Category Archives: Benedictines

Thomas Merton, a light still shining

Fr Louis Thomas MertonHear with favor our prayers, which we humbly offer, O Lord, for the salvation of the soul of Father Louis (Thomas Merton), your servant and Priest, that he, who devoted a faithful ministry to your name, may rejoice in the perpetual company of your Saints.

The famous Trappist monk, Thomas Merton (b. 1915) died on this date in 1968.

In very many ways Merton was a consummate human being: loved pleasure and engaged his freedom only to transform pleasure and his version of freedom with his embrace a life of prayer and silence as a  Strict Observance Cistercian (a Trappist monk) in a Kentucky abbey.  In the monastery Thomas Merton was known as Father M. Louis, a name I still prefer to use because of his commitment to the monastic life. At the command of his abbot, Merton wrote of his conversion in his 1949 best seller, The Seven Storey Mountain, introducing millions of people to the monastic life. No other book since this one has had such a critical impact on Catholics. His conversion story was only one of many books and essays published by Merton and even in death Merton continues to publish due to the finding of new materials or the repackaging of thought into new books. The irony of Merton’s life as a monk is that he died in Asia conferencing with an international and interfaith group of monks and nuns. His body was brought home in a steel casket on a military transport.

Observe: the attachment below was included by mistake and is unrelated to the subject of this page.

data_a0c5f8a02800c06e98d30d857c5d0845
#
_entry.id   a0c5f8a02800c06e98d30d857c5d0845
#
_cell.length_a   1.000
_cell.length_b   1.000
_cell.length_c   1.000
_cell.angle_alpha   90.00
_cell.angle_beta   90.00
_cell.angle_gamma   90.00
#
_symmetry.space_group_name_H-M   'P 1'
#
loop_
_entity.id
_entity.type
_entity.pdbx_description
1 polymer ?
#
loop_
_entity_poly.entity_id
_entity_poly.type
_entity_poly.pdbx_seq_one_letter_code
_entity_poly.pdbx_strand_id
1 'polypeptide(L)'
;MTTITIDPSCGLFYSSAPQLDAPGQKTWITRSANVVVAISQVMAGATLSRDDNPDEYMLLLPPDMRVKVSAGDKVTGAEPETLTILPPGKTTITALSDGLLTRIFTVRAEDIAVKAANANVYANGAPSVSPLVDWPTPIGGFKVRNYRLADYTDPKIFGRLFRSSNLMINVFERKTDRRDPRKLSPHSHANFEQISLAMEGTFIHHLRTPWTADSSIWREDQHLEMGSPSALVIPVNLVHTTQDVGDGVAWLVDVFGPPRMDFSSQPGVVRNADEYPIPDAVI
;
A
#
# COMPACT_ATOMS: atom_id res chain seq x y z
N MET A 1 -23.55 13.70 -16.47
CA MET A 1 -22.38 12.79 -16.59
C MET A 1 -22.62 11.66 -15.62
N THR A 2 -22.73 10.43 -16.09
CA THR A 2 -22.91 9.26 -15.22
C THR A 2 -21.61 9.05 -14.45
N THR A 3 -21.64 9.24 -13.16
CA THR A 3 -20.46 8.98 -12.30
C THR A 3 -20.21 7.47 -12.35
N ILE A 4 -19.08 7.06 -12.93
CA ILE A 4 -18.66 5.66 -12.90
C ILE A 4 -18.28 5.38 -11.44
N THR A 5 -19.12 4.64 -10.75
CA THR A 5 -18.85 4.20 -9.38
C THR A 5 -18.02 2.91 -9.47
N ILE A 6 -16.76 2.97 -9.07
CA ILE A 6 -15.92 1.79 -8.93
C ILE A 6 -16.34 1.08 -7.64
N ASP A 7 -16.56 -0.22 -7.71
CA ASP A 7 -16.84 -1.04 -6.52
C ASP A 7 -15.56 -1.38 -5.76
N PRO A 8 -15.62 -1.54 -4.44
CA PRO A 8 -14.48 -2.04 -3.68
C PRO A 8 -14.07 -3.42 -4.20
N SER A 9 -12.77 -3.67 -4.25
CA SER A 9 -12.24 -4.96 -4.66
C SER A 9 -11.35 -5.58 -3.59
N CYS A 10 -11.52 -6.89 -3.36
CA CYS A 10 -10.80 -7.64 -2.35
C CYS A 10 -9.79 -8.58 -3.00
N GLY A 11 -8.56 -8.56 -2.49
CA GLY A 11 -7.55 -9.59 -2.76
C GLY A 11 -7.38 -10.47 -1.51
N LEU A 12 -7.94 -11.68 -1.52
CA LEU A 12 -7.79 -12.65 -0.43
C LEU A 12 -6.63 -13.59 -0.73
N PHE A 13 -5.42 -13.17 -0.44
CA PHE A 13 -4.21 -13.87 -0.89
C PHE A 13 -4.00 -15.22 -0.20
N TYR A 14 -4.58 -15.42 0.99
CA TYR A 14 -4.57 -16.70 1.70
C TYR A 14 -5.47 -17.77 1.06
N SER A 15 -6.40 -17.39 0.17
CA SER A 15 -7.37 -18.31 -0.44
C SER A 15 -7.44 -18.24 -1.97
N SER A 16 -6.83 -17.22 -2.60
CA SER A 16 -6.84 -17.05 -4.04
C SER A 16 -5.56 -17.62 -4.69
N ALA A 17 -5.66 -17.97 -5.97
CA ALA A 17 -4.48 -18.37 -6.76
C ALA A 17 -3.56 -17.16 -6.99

In his lifetime Merton was a voice of reason, a voice of sanity, a voice speaking the Word of God. As typical of public thinkers he became a voice and an influence for a variety of types of people, from artists, intellectuals, religious types, peace and nonviolence promoters and the like.

Key for me and dare I say for Benedictines of all stripes, Merton argued for a contemplative life which engages the reality of the world so that the monk, nun, oblate could intercede on behalf of the world for others (read The Sign of Jonas).  Father Louis helps me to understand the Benedictine charism better when he says,

The Benedictine life is simply living the Gospel without fanfare…. The mainspring of everything in Saint Benedict is the love of Christ in Himself, in the poor, in the monastic community, in the individual brethren…. This is the key to the monastic life and spirit.

A life totally cut of is good for a few, like the Carthusians, but for Benedictines and the Cistercians (a reformed group of Benedictines) who form a school of prayer and love in Christ, nothing is out-of-bounds. Merton, indeed, opened the doors to a new manner of living the vitally important monastic life today.

He sought to be a saint, that is, be yourself, is the vocation that all of us ought to consider doing with seriousness. The Pope echoes this notion, so does Communion and Liberation. Great minds think alike.

Watch Father Jim Martin’s video presentation on Thomas Merton.

Thomas Merton’s work continues with the initiative of The Merton Institute for Contemplative Living.

Benedictine Father Michael Zielinski appointed Head of Office for the Pope’s Worship Office

zielinski-sisinono.jpgThe Pope appointed Benedictine Abbot Christopher Michael John Zielinski to the be the Head of the Office (office manager) of the Congregation for Divine Worship and the Discipline of the Sacraments on Saturday, 24 November 2012. He is the number 3 person in the Congregation serving with Antonio Cardinal Cañizares, Archbishop Arthur Roche and Father Anthony Ward, SM.